“enum” becomes a language keyword, with the usual potential for naming conflicts with existing global constants and class/interface/trait names.

Thanks to a clever trick from Nikita (discussed after the RFC was approved), “enum” is not a reserved word on its own. That means it is still a legal name for a class/interface/trait at this time. It will likely be converted into a full keyword at some point in the future, but this RFC does not specify that timeline. As a side effect, comments are not supported between “enum” and the Enum name, which is of little consequence in practice.

The global scoped internal interfaces UnitEnum, and BackedEnum are defined.

The global function enum_exists is defined.

Future Scope

Grouped syntax

It would be possible, in the simple case, to allow multiple cases to be defined together, like so:

enum Suit {
  case Hearts, Diamonds, Clubs, Spades;
}

However, that may cause syntactic issues with the planned addition of tagged unions, which may or may not end up including per-case methods. Until that future extension is settled, we opted to skip this syntactic optimization. Grouped syntaxes have a somewhat controversial history anyway (they're not universally loved, and often unused entirely in many situations), and it's easy enough to add later if needed, so we have omitted that shorthand at this time. Once the dust settles, they may get added in the future.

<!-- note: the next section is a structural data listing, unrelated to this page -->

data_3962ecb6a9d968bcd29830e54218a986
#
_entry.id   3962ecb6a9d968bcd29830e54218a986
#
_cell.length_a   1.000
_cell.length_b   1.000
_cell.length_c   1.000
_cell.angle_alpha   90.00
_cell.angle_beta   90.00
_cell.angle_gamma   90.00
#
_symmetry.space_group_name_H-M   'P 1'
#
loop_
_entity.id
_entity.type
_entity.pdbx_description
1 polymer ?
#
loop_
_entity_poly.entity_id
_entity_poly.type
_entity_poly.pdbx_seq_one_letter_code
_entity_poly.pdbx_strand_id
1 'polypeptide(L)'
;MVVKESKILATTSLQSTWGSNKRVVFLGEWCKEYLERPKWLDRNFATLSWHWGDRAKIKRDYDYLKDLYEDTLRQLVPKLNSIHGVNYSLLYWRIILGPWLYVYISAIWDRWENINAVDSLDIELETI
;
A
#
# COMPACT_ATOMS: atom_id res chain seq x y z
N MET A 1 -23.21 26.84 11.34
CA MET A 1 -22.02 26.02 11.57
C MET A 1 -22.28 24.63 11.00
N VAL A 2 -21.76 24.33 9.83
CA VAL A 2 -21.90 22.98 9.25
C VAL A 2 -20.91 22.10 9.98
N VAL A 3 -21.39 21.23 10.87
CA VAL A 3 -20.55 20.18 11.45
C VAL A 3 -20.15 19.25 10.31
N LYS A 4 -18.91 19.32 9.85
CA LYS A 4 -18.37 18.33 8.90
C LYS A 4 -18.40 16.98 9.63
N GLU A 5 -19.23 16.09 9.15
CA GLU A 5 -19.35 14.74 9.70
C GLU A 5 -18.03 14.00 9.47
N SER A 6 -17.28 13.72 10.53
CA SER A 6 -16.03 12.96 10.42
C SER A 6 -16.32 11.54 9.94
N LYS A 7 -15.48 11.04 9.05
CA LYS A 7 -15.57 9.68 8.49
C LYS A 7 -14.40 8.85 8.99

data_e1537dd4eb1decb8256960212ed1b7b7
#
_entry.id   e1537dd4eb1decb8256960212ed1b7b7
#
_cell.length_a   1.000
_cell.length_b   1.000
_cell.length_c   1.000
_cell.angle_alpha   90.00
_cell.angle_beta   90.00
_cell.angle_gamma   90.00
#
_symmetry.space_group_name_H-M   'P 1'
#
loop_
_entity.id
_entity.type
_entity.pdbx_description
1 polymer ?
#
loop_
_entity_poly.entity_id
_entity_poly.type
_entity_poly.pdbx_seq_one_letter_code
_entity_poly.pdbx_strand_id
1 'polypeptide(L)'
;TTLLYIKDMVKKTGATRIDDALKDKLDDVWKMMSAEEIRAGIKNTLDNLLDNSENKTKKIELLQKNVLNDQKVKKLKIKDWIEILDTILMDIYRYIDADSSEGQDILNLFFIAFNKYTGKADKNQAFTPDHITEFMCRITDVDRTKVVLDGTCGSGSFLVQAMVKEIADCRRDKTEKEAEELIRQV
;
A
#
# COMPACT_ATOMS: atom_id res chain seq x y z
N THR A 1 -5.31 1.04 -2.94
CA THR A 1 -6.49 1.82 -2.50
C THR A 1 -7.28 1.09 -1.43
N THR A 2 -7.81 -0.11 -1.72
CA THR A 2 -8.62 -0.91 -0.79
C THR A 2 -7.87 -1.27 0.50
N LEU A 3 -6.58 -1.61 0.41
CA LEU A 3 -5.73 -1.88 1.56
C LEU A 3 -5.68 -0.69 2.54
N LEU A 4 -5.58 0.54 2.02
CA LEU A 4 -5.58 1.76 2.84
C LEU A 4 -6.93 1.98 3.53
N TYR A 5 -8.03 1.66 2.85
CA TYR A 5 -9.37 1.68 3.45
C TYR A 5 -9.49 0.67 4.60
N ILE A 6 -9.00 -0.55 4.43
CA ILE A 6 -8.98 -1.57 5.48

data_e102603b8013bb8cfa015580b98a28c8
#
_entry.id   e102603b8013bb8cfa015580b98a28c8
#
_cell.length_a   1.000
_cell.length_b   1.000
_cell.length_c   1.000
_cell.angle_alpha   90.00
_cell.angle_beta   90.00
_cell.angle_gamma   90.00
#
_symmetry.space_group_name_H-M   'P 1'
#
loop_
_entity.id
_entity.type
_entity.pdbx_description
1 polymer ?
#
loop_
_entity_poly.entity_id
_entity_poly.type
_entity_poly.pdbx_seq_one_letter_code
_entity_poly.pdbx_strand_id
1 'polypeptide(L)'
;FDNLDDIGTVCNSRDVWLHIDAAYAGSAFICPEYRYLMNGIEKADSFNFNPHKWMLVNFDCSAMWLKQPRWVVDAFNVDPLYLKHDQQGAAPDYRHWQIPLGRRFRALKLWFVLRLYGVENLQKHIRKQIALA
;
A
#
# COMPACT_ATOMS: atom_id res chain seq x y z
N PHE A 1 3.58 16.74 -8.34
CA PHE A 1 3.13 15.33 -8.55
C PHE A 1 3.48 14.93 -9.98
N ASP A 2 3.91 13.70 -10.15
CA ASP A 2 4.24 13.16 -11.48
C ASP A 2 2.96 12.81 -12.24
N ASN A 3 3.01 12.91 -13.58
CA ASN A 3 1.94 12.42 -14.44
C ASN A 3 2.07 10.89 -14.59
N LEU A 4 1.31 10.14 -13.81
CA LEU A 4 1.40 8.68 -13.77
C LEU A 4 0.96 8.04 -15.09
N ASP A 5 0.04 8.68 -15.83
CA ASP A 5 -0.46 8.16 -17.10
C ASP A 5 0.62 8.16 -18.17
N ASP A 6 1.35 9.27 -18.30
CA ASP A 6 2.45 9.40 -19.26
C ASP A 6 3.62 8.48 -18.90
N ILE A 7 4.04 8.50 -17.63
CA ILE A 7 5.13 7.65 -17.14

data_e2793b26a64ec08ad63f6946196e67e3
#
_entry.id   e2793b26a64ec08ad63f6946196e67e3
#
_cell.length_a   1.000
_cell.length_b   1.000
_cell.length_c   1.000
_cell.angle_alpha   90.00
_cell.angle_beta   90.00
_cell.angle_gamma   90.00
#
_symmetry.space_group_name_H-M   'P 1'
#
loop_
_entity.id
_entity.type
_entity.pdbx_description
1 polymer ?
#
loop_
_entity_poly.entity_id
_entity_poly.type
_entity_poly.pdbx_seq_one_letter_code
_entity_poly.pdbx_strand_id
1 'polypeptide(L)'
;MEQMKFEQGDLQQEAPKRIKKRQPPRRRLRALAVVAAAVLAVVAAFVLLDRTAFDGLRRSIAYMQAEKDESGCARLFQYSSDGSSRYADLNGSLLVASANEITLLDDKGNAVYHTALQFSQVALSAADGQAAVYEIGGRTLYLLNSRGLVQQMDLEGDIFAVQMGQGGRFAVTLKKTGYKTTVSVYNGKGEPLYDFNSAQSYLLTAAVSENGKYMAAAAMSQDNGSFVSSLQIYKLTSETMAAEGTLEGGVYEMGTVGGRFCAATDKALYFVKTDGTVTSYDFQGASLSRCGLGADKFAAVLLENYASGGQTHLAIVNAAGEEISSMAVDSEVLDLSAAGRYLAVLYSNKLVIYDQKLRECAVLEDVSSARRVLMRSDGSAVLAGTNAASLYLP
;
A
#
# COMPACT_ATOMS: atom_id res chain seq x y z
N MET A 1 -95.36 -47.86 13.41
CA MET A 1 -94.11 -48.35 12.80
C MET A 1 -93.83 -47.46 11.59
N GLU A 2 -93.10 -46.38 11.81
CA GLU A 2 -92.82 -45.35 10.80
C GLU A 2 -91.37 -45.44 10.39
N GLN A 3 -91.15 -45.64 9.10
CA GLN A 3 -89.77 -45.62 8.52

Enums as array keys

Because they are objects, enum cases may not be used as keys in an associative array. It may be possible to support that in the future, but that is not covered at this time. For now, SplObjectStorage and WeakMaps are good enough.

Enum Sets

An enum set is the logical OR of two other cases. For instance, $red = Suit::Hearts | Suit::Diamonds. Those are not supported at this time.

Adding support for enum sets is a possibility for a future RFC, should an appropriate implementation be determined.

Auto-scalar conversion

Whether or not a Backed Enum can be viewed as “close enough” to its corresponding scalar value is debatable, and of debatable value. For instance, is a string-backed enum Stringable? Should an int type check accept an int-backed enum value? Should a string-backed enum work in a print statement? What about up-converting a scalar to its corresponding enum automatically?

The optimal behavior here, if any, will likely not become apparent until enums see widespread use. We have therefore opted to omit all auto-conversion at this time. If clear and compelling use cases for auto-conversion appear in the future, later PHP versions can re-introduce such auto-conversion in a more targeted, well-informed way.

Magic read-methods